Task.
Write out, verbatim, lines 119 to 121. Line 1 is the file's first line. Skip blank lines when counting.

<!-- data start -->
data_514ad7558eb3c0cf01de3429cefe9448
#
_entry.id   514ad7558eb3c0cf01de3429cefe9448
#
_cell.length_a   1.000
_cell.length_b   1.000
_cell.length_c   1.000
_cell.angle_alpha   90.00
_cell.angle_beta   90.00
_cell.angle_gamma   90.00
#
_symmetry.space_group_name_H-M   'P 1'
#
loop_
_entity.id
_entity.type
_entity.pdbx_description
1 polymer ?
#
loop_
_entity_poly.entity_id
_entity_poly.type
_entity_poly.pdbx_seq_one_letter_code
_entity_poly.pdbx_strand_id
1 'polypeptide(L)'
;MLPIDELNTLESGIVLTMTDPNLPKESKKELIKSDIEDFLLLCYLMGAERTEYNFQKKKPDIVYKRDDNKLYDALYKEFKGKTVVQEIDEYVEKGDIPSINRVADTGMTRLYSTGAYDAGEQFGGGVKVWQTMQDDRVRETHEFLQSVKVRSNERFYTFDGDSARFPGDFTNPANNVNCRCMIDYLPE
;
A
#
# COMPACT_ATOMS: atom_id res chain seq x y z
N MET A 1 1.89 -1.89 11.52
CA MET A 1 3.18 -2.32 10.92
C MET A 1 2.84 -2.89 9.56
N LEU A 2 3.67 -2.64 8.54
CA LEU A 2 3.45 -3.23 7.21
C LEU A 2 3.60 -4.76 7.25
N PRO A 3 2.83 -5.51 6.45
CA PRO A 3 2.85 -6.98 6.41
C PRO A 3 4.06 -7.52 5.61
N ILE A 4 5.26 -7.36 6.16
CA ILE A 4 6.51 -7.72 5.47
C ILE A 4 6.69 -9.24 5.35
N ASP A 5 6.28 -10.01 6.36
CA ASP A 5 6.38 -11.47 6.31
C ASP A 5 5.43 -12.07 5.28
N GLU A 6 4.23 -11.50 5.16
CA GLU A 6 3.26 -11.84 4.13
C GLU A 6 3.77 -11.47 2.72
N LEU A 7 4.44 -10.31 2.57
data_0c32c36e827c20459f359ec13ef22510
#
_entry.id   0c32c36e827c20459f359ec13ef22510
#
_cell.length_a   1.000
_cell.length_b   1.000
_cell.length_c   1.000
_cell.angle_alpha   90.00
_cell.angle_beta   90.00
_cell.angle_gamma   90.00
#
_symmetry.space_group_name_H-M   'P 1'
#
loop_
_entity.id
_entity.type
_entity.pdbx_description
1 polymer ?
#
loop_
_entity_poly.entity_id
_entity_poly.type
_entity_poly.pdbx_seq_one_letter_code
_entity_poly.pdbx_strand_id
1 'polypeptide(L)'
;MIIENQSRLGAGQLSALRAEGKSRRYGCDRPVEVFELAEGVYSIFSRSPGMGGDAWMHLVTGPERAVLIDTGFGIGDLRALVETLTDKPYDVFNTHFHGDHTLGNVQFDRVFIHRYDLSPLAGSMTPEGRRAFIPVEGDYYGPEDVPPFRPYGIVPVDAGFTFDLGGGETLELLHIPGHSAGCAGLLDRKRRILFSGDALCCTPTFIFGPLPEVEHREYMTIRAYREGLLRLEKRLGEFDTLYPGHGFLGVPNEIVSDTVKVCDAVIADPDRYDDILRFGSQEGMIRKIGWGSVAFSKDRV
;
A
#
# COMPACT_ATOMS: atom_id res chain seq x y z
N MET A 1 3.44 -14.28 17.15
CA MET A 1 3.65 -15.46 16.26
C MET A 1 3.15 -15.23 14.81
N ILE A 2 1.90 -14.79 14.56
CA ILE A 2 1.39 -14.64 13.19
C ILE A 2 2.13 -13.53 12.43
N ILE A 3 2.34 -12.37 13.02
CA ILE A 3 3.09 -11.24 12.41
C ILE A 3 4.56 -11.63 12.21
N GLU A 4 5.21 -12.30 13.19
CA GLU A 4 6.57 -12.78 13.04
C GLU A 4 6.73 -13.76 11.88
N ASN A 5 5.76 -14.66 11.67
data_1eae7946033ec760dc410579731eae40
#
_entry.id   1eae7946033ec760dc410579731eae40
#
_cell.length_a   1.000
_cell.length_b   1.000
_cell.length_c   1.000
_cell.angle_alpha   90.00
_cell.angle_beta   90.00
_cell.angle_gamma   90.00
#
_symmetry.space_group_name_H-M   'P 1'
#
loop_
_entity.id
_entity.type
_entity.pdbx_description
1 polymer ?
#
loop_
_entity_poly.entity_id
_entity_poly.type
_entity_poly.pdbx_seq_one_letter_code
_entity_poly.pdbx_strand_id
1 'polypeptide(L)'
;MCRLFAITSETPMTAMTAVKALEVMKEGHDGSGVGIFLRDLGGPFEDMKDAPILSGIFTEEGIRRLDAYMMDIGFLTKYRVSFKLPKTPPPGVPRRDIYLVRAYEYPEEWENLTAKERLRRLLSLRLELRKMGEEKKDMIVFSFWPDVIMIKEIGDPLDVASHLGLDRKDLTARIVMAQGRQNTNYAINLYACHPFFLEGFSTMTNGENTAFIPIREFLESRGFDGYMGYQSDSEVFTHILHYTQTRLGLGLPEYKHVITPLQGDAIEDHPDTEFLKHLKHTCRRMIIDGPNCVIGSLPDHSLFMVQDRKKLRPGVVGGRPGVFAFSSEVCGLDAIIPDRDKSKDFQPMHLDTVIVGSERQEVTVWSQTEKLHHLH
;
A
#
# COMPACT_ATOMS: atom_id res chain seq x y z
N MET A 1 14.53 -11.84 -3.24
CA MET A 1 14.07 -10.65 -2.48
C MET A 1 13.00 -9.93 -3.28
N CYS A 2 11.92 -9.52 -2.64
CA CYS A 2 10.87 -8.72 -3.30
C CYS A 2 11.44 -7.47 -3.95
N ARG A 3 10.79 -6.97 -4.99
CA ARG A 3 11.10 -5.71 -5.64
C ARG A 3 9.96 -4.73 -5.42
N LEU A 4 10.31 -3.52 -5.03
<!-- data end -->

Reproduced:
;
A
#